Common Scoter (Melanitta nigra)
There was a short-lived storm on October 18, and while driving through the harbour of Santa Cruz de La Palma in the late afternoon, I spotted two ducks resting close to the pontoons in the marina. They could easily have been mistaken for abandoned mooring buoys. Unfortunately, I had neither binoculars nor a camera with me at the time, but was able to get close enough to identify the birds as Common Scoters (Melanitta nigra), probably immature females.
Using the camera of my mobile phone for the first time, I took a few pictures of very poor quality: all the images shown in the present post were taken with a Fuji HS10 this morning, Oct 19, when only one of the two birds could be located.
Referred to as the Black Scoter in the Field Guide to the Birds of Macaronesia (García-del-Rey, E., Lynx 2011), the species is classed as a vagrant to the Canary Islands, with records from Tenerife, Gran Canaria, and Lanzarote. Tony Clarke, in Birds of the Atlantic Islands (Helm, 2006), gives more details: "accidental visitor, but with only three recent records. On Lanzarote, two, Arrecife, Jan 1993, and one there, Jan 1994, and an exhausted immature, El Médano (Tenerife), 13 Dec 1998. Also recorded on Gran Canaria but not within the last 100 years".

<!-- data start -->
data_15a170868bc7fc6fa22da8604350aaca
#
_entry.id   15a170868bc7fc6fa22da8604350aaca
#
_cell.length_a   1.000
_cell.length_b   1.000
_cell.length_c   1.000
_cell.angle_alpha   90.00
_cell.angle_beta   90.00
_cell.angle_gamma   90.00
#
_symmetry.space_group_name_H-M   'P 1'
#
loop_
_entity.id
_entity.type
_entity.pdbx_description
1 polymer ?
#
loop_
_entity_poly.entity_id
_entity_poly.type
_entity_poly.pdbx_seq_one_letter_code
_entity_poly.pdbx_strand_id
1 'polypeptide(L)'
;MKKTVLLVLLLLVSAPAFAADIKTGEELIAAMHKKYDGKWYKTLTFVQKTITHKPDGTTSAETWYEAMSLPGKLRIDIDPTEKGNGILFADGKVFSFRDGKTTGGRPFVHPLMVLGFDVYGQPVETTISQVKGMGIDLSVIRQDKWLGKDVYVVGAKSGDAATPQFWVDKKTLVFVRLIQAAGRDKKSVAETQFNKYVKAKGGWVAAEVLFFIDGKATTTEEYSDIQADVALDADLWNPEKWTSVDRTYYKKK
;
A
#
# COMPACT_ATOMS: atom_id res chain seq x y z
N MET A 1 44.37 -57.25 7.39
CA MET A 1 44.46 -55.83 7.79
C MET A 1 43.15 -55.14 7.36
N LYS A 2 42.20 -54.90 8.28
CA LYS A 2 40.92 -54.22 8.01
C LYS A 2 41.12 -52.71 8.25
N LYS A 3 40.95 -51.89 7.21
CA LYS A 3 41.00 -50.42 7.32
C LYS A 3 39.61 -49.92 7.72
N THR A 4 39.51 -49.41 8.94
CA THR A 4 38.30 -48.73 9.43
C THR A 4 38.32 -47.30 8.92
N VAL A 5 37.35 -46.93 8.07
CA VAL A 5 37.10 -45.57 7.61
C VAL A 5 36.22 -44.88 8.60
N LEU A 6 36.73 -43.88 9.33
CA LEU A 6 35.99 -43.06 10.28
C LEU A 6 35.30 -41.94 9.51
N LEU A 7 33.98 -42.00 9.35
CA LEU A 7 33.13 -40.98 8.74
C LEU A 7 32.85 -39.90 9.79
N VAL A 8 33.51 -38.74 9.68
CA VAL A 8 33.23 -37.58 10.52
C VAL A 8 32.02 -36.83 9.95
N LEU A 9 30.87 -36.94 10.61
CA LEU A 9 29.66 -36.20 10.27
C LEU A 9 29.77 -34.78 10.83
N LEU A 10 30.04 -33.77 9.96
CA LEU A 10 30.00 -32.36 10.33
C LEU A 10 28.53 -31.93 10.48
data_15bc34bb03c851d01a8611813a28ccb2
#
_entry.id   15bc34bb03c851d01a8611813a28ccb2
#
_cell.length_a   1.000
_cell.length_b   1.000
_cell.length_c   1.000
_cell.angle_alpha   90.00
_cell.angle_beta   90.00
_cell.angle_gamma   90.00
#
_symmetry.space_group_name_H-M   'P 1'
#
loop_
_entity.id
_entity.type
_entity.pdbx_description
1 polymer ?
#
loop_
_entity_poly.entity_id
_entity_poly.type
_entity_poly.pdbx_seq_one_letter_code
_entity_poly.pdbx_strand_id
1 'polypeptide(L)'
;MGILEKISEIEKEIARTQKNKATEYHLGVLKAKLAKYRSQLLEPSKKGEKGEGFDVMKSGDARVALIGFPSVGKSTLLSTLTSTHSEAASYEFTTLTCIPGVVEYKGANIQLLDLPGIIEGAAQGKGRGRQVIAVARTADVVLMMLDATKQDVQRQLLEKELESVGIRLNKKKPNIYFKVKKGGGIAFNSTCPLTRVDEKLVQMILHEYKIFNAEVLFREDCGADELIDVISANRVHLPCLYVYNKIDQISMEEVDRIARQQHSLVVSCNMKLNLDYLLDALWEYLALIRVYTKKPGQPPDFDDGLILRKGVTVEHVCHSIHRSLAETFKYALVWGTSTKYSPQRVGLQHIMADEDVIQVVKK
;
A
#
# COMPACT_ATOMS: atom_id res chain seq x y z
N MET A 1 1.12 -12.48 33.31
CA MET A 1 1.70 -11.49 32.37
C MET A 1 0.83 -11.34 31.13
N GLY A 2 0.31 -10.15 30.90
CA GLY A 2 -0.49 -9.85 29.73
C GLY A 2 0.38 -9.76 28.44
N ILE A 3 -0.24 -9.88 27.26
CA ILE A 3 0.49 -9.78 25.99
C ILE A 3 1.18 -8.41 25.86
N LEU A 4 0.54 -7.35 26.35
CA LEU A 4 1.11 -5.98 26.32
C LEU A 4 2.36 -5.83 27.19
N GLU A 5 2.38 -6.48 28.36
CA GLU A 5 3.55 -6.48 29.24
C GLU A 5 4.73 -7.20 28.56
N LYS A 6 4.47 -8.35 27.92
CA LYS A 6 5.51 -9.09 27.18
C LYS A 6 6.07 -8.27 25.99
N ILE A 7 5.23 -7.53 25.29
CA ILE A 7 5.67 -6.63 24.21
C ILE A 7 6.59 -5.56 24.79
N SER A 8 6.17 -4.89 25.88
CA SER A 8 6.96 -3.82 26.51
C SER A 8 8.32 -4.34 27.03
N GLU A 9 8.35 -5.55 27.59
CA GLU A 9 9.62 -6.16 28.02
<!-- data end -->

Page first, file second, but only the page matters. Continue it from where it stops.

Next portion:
Luckily, I got to Santa Cruz just as the last duck was making its way seawards. Before leaving the protected waters of the harbour, it made a short detour into the fishing-boat area, where I saw it dive a few times and pick crabs off the rocks. It then continued paddling south, parallel to the Bajamar beach, less than 50 metres off-shore.
A group of women bathers seemed disconcerted by its arrival...
... and were obviously relieved when the duck decided to ignore them.
For an interesting summary of documented appearances of the Common Scoter in the Canary Islands (in Spanish), including details of recent records from Madeira, see the SEO/Birdlife blog here
This sighting will be submitted to the Spanish Rarities Committee in due course.